Emma: I think just the scale of it. Our projects are small, 10, 20, 50 million dollars, and when you break that down on a per-head kind of basis it looks really expensive. So it’s getting the understanding that these pieces of infrastructure and the investments needed in urban areas have a minimum cost regardless of how many people you happen to service. Even though you have a small urban area, putting in a water supply facility will cost a certain amount. You can’t scale a lot of these infrastructure. The understanding is that even if we are talking about 50,000 people they still need water just as much as anyone else. Sometimes it does cost more to get that basic service to them.

Oh and it’s not all palm trees, coconuts, and fruity cocktails by the hotel pool. Some of the urban issues in the Pacific are just like the urban issues in Asia: overcrowding, poor sanitation and water supply, affecting health outcomes for women and children in particular.

What do you think is the biggest urban development challenge in the Pacific?


EmmaGetting the planning right and getting the institutional setting right to think about urban issues rather than water issues or transport issues, since these tend to be packaged up separately by separate parts of government without talking to each other. That’s a real problem I think, and the real glaring issue when you go to urban areas is the informal settlements that are developing around these areas. You don’t think of high density, very poor housing when you think of the Pacific but that’s actually the case when you go to a place like Suva in Fiji or Port Moresby in PNG. People often think it’s tropical islands with not much there. In truth, these small cities, developed from colonial times, they’ve expanded. There is a lot of migration into urban areas, so you have informal settlements in peri-urban areas. All that needs addressing quite critically and working out where people can live.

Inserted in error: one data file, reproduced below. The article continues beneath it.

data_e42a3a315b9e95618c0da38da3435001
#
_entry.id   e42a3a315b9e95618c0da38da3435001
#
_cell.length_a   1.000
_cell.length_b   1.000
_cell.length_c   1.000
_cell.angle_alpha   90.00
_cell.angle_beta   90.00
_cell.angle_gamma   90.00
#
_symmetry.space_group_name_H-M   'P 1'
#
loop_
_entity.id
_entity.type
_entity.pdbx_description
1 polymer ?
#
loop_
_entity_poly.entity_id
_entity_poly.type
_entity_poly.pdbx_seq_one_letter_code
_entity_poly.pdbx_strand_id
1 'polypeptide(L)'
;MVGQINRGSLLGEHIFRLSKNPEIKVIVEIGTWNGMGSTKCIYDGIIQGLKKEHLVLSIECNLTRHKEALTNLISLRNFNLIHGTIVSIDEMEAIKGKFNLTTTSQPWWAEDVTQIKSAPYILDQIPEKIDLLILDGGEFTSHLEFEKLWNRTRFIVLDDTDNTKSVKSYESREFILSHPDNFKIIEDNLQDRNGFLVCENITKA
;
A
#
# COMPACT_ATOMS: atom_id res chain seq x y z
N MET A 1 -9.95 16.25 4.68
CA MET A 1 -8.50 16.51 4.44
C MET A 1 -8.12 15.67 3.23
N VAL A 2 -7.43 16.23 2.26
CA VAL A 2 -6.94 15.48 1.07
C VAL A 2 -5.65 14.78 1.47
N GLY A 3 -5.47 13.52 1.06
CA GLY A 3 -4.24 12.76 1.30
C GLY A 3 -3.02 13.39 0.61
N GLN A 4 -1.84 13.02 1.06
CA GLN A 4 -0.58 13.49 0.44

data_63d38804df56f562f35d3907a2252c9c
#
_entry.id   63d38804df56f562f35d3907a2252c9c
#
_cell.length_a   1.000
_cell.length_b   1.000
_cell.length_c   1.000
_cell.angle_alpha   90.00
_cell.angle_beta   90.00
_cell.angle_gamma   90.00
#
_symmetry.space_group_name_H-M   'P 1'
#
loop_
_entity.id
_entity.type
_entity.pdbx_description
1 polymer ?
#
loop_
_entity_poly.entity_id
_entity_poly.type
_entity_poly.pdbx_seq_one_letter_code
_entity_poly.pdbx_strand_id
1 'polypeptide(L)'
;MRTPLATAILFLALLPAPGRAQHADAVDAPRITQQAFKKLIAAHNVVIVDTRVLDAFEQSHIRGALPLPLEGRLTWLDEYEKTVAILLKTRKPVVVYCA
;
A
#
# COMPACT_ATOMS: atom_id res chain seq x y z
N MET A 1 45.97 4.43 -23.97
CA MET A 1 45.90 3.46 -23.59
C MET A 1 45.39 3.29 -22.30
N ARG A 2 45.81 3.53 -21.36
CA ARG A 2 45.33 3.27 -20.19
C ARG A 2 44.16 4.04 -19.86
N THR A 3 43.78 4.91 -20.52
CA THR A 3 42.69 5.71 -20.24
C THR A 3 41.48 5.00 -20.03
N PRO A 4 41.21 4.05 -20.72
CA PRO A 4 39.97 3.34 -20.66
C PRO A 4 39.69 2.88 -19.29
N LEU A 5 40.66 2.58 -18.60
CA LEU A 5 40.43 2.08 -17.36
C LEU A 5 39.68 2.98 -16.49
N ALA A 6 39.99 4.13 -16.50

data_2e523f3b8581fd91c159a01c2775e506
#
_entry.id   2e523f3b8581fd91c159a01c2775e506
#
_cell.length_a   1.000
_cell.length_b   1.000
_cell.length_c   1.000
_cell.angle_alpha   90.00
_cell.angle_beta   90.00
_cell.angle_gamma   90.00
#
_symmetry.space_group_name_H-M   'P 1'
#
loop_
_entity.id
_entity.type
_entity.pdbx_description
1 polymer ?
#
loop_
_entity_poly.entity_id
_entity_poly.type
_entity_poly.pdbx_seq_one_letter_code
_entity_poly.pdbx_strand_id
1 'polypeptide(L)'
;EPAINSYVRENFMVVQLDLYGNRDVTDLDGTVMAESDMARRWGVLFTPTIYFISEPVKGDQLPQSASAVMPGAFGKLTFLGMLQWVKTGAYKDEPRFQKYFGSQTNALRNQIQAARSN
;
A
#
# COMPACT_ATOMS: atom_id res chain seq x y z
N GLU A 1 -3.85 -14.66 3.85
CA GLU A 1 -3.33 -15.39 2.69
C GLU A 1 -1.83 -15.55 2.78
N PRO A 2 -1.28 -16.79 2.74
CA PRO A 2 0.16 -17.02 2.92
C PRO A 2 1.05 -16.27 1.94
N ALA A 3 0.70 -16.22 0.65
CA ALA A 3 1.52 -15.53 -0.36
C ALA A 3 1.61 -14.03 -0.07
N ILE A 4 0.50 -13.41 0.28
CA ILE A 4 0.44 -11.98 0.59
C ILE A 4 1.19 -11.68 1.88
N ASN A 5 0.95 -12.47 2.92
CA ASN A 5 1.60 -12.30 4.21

What has been one of your more memorable experiences here in ADB?

Emma: I think it’s probably visiting some of our atoll countries, the ones that are very flat, particularly I’m thinking of my first ever visit to a place called Ebeye in the Marshall Islands, which is a very small atoll that is next to a US military base. Some of the locals who work on the military base live on this island so they can’t stay on the base overnight and it has a very high population density. In fact the average household size is something over 20 or 30 people. They have shifts to sleep in bed. It’s incredibly overcrowded. We’ve been working on a water project, a desalination equipment to put water into the households and just seeing the difference that can make in people’s lives, although people are living in what is a really tough, tough environment. The fact they keep going and have hope for the future and that they’re happy to see positive change is, I think, one of the more memorable things.